GAA funded for stadium upgrades in Rugby World Cup bid

IRFU to confirm cross-border bid to host 2023 tournament

The GAA has struck a funding deal to upgrade as many as six of its stadiums to be included in Ireland's 2023 Rugby World Cup bid. The outline agreement with the IRFU came following political intervention.

The IRFU, together with the Government and the Northern Ireland Executive, is expected to confirm in Armagh this morning that Ireland will push ahead with a cross-border bid to host the tournament.

Sources confirmed that an agreement between the IRFU and the GAA that funding would be provided to upgrade the stadiums was reached last month. It was brokered by the Minister for Sport Paschal Donohue and junior minister for sport Michael Ring.

Fully underwrite

The Government is expected to announce it is prepared to fully underwrite the €100 million-€120 million fee that would have to be paid to World Rugby (formerly the International Rugby Board) to host the tournament in 2023, or possibly 2027.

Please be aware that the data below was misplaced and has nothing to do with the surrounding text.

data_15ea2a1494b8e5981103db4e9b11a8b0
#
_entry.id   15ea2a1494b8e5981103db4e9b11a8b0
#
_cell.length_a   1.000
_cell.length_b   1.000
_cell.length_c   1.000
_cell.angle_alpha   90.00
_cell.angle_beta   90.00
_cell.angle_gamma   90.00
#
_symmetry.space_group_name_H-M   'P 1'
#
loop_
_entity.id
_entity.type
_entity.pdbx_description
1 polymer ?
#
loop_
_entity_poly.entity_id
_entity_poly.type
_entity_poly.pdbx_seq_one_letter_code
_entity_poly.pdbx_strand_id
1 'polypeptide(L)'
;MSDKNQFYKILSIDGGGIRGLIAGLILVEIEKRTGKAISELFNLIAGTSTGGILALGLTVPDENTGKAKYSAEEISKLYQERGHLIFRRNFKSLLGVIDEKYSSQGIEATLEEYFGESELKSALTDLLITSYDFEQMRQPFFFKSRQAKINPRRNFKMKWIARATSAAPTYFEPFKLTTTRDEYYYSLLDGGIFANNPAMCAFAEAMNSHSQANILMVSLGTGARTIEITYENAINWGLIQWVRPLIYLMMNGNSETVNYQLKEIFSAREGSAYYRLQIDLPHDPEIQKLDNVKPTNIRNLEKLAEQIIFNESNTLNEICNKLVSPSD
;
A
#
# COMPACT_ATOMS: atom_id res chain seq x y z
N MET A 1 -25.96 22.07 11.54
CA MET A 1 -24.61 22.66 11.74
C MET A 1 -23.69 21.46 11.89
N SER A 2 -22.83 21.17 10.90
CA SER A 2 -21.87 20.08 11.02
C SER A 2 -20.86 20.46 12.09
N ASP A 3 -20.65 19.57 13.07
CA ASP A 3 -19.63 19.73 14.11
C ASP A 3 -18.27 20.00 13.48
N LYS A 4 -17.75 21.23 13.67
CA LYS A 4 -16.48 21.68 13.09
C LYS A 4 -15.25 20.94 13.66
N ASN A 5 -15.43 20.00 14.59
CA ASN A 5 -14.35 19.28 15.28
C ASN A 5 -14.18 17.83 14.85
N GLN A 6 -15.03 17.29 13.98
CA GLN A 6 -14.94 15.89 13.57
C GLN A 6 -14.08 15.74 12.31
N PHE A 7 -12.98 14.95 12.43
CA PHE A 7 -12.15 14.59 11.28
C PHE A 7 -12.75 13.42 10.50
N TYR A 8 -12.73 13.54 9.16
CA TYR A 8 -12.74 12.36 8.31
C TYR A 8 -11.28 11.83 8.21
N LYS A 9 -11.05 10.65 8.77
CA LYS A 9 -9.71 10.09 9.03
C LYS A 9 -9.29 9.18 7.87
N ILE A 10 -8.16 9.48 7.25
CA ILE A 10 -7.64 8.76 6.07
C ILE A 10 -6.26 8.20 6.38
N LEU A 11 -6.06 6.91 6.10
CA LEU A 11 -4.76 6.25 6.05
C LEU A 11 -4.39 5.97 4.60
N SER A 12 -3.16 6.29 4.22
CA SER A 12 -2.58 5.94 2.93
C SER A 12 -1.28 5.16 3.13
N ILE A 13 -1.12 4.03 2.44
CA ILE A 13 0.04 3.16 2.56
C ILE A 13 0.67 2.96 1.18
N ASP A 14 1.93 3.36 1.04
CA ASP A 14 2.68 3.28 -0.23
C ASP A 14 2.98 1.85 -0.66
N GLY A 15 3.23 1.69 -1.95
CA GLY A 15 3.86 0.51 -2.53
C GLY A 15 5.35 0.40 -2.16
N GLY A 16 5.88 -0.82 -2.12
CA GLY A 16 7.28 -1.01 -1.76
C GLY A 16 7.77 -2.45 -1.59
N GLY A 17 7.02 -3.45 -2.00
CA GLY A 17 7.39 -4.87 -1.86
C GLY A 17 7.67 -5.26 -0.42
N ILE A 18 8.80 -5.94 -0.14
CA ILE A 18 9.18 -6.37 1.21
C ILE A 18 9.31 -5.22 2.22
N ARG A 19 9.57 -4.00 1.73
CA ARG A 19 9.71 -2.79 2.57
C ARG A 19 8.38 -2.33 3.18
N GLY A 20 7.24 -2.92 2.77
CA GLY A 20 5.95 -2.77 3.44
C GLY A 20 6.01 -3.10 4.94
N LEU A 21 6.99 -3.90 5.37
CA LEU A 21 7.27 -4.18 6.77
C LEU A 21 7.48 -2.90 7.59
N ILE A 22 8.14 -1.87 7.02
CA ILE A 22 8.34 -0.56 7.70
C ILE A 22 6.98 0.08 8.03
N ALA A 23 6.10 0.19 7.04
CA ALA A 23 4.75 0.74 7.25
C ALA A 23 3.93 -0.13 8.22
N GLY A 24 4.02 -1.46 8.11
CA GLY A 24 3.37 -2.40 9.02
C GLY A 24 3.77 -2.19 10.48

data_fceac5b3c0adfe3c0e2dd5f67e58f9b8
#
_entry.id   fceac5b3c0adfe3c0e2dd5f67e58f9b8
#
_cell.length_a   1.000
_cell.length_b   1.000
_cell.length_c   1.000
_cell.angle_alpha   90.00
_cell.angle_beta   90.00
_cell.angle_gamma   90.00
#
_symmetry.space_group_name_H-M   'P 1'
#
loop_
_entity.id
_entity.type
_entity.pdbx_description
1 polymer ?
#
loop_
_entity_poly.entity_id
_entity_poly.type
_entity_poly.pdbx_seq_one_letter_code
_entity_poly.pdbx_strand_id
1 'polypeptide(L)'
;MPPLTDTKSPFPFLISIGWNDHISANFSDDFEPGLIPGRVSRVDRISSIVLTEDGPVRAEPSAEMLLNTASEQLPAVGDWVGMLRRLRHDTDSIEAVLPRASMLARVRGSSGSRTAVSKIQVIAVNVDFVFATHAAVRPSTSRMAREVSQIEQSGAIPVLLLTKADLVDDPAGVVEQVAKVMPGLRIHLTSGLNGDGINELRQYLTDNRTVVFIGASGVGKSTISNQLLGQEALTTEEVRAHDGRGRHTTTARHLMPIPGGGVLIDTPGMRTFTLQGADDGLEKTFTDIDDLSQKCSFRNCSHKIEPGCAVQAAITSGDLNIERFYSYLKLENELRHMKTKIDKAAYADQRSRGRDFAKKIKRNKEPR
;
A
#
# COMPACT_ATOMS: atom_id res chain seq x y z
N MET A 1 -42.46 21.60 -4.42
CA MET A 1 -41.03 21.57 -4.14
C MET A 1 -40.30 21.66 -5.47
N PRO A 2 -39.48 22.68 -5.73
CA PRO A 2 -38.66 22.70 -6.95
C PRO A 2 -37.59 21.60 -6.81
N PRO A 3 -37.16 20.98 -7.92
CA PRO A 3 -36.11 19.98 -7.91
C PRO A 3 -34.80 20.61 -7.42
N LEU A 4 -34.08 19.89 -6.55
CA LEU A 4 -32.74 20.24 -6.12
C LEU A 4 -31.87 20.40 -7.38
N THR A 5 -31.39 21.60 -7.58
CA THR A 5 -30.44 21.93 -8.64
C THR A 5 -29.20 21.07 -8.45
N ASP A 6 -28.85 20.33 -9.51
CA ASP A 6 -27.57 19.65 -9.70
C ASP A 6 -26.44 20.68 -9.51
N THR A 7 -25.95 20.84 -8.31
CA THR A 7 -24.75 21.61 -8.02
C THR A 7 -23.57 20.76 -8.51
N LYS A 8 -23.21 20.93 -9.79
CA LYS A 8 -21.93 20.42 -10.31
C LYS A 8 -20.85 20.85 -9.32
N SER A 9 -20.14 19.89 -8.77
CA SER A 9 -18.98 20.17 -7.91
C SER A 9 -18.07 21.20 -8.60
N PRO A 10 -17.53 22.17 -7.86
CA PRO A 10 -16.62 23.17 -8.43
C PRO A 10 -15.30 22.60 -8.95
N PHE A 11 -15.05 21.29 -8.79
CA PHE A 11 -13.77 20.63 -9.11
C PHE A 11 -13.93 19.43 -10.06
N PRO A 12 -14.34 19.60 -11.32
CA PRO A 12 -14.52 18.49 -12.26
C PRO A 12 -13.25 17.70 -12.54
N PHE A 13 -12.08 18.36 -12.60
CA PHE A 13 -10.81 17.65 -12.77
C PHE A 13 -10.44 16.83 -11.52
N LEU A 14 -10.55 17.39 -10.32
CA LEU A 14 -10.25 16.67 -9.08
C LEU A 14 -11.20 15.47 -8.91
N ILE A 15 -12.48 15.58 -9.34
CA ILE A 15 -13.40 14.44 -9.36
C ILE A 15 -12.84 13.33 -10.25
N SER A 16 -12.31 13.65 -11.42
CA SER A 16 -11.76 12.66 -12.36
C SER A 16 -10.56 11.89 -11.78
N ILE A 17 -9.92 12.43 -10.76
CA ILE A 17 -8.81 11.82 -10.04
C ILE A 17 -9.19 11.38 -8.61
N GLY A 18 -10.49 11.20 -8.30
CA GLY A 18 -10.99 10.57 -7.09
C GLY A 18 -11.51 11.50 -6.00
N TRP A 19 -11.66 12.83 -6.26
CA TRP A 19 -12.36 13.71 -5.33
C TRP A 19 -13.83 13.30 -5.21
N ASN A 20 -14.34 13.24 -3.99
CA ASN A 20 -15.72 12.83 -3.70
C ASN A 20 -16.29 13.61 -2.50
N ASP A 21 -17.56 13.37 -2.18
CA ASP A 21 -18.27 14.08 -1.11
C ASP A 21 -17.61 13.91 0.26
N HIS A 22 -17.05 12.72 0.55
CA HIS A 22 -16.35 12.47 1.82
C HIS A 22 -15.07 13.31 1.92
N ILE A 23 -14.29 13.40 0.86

Approximately 11 stadiums are required to make a bid. The IRFU can provide four – the Aviva Stadium and the RDS in Dublin, Thomond Park in Limerick, and Ravenhill in Belfast.

The rest will be provided by the GAA.

Under the deal reached last month, the 82,000-capacity Croke Park would be used for at least both semi-finals and the final, with a capacity of at least 60,000 required for those games. The stadium could be used for as many as seven games.

GAA congress delegates have voted to put forward Semple Stadium in Thurles, MacHale Park in Castlebar, Pearse Stadium in Galway, Gaelic Grounds in Limerick, Páirc Uí Chaoimh in Cork and Casement Park in Belfast. Páirc Uí Chaoimh this month received permission for a €70 million upgrade, while Casement Park’s inclusion hinges upon permission for a revamp.


The GAA said it had “absolutely no idea” how much it would cost to upgrade its stadiums. They have sufficient capacity and do not require major work, apart from Casement.

They would however, with the exception of Croke Park, likely require enhanced media and corporate facilities, plus the addition of big screens and possibly more floodlights. Some of the rugby stadiums would also need upgrades.

The IRFU did not respond to a request for comment .

A report by Ernest & Young has suggested next year’s World Cup in England would be worth almost £1 billion to its economy. About 466,000 visitors are expected to attend, France attracted 350,000 visitors for the 2007 World Cup.

Mark Paul

Mark Paul

Mark Paul is London Correspondent for The Irish Times